Another threat at the forefront of this situation and acquiring a new quality is the proliferation of weapons of mass destruction. The sharply increased relevance of this threat is largely related to the potential possibility of linking it with the threat of international terrorism.

Seventh, a serious destabilizing effect on international security is exerted by conflicts in the Middle East, in a number of countries in South Asia, and also in Ukraine.

Individual states are taking action aimed at supporting nationalist sentiments, xenophobia, separatism and violent extremism in these areas. At the same time, external intervention in domestic conflicts most often becomes the main destabilizing factor. It has a negative impact on the course of internal political processes and the socio-economic development of states, destroys established cultural traditions, and undermines the legitimacy of not only the authorities, but also the opposition. As a result, chronic instability occurs, which often turns into an acute conflict situation.

As a result of large-scale anti-government speeches, state coups were carried out in a number of countries in order to bring pro-western forces to power. The civil wars whihc were unleashed became the cause of economic collapse in the states that had previously had a fairly high level of socio-economic development. Ethnicconfessional discrimination, radicalization and terrorism led to widespread violence in these countries.

Inter-ethnic and inter-religious conflicts which were unleashed became a kind of catalyst for the emergence of international terrorist and extremist groups, which not only destabilized the situation in individual countries, but also became a real threat to the security of neighboring regions and the entire continent.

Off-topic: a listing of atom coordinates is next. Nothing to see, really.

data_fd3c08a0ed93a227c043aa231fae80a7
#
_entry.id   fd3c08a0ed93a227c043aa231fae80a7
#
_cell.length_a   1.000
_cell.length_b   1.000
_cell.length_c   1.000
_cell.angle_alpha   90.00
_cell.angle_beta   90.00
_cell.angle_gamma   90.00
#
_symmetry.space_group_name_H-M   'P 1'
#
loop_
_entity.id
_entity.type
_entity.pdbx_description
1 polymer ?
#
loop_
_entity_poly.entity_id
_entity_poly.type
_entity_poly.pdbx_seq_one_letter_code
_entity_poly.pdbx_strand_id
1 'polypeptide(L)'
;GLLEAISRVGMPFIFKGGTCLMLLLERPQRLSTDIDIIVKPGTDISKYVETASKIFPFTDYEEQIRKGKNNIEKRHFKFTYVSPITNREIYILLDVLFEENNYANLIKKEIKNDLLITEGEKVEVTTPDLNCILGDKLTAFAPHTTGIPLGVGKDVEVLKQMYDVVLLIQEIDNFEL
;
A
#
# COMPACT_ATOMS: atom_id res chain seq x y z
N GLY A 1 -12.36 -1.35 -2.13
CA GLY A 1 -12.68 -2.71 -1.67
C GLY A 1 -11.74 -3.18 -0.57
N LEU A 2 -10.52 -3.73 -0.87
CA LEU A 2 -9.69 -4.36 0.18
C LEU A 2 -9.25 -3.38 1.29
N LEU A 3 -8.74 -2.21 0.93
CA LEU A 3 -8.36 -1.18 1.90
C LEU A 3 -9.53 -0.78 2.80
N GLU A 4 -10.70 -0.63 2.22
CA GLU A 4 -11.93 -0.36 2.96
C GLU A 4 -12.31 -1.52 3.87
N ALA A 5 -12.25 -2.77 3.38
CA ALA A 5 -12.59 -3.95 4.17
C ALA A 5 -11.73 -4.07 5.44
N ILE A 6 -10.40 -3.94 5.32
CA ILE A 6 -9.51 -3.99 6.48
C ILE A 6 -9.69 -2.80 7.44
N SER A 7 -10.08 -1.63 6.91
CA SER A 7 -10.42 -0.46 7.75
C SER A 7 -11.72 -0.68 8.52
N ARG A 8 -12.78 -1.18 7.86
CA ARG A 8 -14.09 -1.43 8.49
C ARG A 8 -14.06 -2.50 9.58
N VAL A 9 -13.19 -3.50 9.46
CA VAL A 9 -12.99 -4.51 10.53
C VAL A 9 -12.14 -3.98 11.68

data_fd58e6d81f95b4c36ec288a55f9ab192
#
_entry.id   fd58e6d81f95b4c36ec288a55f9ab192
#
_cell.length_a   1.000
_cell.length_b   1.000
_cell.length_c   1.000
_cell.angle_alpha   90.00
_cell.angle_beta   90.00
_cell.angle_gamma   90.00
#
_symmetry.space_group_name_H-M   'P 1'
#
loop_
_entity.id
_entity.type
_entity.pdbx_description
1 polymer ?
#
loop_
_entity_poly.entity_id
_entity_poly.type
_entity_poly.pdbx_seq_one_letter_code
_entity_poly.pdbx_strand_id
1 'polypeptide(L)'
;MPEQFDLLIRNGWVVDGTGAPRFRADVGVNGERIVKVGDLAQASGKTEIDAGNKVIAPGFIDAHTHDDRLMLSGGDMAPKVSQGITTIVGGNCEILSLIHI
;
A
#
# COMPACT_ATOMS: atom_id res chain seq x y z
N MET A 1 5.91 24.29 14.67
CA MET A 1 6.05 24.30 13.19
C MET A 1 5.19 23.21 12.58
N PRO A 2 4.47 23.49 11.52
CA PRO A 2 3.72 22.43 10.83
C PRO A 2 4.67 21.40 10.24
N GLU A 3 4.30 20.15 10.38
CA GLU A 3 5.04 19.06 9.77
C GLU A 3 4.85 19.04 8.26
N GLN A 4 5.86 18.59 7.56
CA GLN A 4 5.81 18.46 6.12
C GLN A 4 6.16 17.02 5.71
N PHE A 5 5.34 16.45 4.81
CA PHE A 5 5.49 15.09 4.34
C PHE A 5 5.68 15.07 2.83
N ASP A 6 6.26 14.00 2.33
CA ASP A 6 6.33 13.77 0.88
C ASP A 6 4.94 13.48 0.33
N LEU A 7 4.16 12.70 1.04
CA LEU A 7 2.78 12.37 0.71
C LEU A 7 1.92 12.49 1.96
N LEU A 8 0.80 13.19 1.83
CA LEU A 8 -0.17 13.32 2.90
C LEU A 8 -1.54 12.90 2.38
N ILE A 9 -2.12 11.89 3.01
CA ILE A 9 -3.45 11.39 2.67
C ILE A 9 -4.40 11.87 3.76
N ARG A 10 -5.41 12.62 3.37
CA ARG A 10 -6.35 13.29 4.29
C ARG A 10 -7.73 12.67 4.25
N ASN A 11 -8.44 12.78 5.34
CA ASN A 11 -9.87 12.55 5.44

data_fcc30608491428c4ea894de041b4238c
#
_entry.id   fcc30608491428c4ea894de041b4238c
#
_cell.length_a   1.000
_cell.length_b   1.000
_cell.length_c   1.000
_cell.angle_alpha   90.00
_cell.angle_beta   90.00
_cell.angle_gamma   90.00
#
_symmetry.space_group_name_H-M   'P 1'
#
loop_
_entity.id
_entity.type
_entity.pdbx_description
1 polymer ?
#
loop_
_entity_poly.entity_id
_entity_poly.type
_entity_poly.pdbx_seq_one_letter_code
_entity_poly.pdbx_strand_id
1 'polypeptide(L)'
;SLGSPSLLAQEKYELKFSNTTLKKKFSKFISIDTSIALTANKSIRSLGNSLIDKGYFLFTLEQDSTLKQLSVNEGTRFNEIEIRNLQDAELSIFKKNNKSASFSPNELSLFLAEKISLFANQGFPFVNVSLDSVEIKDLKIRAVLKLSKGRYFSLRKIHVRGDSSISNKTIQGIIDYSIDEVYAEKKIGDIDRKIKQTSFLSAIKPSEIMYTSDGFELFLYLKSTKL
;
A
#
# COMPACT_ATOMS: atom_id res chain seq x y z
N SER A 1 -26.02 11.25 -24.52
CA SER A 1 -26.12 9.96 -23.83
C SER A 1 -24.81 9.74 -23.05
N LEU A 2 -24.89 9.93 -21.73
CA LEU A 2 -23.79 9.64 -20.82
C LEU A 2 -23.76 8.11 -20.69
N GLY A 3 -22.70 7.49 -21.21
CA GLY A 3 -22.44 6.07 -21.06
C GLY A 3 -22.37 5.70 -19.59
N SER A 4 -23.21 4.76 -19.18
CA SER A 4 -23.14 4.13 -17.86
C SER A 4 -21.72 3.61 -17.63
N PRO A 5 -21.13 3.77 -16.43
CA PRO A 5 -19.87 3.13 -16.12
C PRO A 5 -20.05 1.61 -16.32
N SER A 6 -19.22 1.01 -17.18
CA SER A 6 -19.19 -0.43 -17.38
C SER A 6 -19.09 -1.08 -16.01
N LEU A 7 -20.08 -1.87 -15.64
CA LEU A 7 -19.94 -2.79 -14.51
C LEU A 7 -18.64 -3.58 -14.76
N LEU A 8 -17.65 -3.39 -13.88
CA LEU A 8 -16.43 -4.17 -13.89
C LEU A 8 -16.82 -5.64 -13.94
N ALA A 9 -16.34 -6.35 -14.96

Thus, the civil war in Syria plunged a whole region into crisis and called into question the existing state borders in the Middle East. It entailed the aggravation of terrorist activity not only in the countries of the region, but also far beyond its borders. It became the main cause of the most large-scale exodus of refugees and the onset of the migration crisis in Europe since the Second World War [2]. Thus, as a result of this, one saw the growth of the popularity of right-wing and nationalist ideology in a number of European countries, the exit of Great Britain from the EU, the restoration of borders and the appearance of fences on them, as a result of which considerable problems were created for the continued existence of the Schengen zone.

Eighth, in recent decades, the escalating crisis of international law has been becoming increasingly obvious, which has had a significant impact on the behavior of various states and their coalitions in the field of international security.

The erosion of international law against the background of the weakening of the role of the UN, OSCE and other international organizations in preventing and resolving crisis situations in various regions of Europe and Asia is becoming a dangerous challenge to global security.

The adoption of decisions on armed interventions in Yugoslavia in 1999 and Iraq in 2003 bypassing the UN Security Council significantly reduced the effectiveness of this Organization and the principles governing the sphere of international security.

The Syrian and then the Ukrainian crises significantly undermined global security and revealed differences in perceptions of its fundamental foundations. Against the background of existing contradictions between countries that support various parties in these conflicts, the basic norms and principles of international law, established in the UN Charter, are interpreted differently.